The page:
Last week James Delingpole asked ‘does Ukip believe in anything anymore?’ As a fellow party member I just want him to assure him that we do. His question comes as the party is facing the most important three months in its twenty-one year history: over the summer we will choose our target seats for the general election next May, and simultaneously develop the policies that we will take into that election.
We have been accused of having only two policies: withdrawal from the European Union and taking control of immigration, but I believe that this accusation is unfair. We have just fought European Parliament elections and we were the only party that was actually focusing on the thorny issue of Europe and the EU’s flawed Freedom of Movement policy, which prevents us from having the power to control our own borders. The election result reflects the fact that we won the argument.
However, we must move on and develop our policies in other areas. Parties that run narrow campaigns which focus on a few headline policies are doomed to fail in general elections – William Hague’s Conservatives did this in 2001 and Ukip has done it in every election since its inception. Albert Einstein is quoted as saying that ‘insanity is doing the same thing over and over again and expecting different results.’ If we as party do not broaden our agenda with a raft of policies that resonate with the public then we are doomed to fail because we will be repeating the same mistake.
That’s why I want to see us be bold and brave in the policy announcements we make at our party conference in Doncaster in September. I want to see a commitment to cutting the top rate of tax to 40 per cent in order to support wealth creation. At the same time I want to take everyone on minimum wage out of taxation altogether in order to encourage people back into work. I want to see a grammar school in every single town in this country so we can education by ability and not wealth.
I also want Tony Blair’s commitment of sending 50 per cent of all 18 year olds to university dropped. That would mean we could reduce the numbers of students and do away with tuition fees. I want to see the barmy HS2 project scrapped, with a promise to reinvest in local transport networks some of the money earmarked for it. I want to see a commitment to reforming the NHS so that more of its money is spent on front line clinical staff and less on layers of unnecessary bureaucracy. I want to see a real bonfire of quangos (they still cost us over £50 billion a year).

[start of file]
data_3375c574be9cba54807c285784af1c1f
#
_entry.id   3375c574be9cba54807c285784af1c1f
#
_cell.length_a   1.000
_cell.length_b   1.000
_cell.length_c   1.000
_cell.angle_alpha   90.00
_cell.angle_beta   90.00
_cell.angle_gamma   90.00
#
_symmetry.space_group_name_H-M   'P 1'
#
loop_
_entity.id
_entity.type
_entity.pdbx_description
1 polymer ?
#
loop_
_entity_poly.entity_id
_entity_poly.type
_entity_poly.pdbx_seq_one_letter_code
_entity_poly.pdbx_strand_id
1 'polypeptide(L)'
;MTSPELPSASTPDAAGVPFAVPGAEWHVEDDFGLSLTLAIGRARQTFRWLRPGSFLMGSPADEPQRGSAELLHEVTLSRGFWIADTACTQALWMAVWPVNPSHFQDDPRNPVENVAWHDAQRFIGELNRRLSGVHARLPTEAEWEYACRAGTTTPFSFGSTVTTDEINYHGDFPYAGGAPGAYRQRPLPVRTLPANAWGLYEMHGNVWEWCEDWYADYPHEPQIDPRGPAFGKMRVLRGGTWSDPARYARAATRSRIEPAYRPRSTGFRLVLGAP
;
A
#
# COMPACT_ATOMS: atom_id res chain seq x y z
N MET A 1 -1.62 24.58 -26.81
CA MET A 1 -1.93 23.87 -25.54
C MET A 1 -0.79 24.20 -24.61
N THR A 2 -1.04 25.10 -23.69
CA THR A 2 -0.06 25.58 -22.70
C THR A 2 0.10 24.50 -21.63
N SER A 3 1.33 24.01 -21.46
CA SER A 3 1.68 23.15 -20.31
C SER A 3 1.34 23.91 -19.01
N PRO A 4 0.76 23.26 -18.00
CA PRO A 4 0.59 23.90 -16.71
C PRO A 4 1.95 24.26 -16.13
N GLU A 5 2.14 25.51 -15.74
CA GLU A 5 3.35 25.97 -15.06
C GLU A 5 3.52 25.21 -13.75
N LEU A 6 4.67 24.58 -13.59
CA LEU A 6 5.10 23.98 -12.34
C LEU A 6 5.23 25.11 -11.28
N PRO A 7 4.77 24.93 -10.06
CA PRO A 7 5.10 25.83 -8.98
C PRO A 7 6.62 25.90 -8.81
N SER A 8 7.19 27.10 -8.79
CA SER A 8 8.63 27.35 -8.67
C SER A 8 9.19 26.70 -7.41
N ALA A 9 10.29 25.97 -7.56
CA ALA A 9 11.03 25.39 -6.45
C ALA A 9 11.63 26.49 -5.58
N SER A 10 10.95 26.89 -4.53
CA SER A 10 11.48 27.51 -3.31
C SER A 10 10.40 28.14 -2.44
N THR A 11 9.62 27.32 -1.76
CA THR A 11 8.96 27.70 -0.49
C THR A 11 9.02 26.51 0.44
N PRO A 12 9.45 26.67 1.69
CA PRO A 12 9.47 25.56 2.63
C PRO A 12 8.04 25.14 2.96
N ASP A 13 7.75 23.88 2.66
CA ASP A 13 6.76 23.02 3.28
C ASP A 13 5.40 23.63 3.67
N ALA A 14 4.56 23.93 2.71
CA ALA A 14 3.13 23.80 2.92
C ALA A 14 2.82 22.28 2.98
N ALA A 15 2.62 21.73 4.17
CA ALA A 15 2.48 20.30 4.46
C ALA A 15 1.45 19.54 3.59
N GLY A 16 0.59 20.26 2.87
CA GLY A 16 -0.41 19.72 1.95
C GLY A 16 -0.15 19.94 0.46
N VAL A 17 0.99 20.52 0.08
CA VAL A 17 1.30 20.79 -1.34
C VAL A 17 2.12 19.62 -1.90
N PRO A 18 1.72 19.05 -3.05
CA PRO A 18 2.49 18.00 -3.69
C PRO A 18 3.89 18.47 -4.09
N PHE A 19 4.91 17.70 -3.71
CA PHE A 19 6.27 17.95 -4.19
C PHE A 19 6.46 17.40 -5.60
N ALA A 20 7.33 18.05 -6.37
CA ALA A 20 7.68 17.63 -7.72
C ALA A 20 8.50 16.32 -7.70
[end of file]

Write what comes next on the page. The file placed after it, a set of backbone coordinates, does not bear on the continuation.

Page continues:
I want to see drastic cuts to a foreign aid budget which hands money over not only to countries richer than ourselves, but also to barbaric states that carry out hideous acts against women and children. I want to see a commitment to ripping up the hideously expensive and nonsensical Climate Change Act and I want some sanity back in the energy policy debate, with shale and nuclear firmly on the agenda.
I want sentences to mean what they say, real deterrents for would-be criminals and a promise to do away with the Human Rights Act. I also want a commitment to Swiss-style direct democracy to allow the people to decide on issues at both the national and local level via referendums.
I could go on, but I hope that I have already allayed James’s fears. James says that Ukip needs an ideology or an ‘ism.’ Well let me be so bold as to say that although I don’t really buy into abstract ideologies I will give him an ‘ism’ which I believe sums up Ukip: Common Sensism.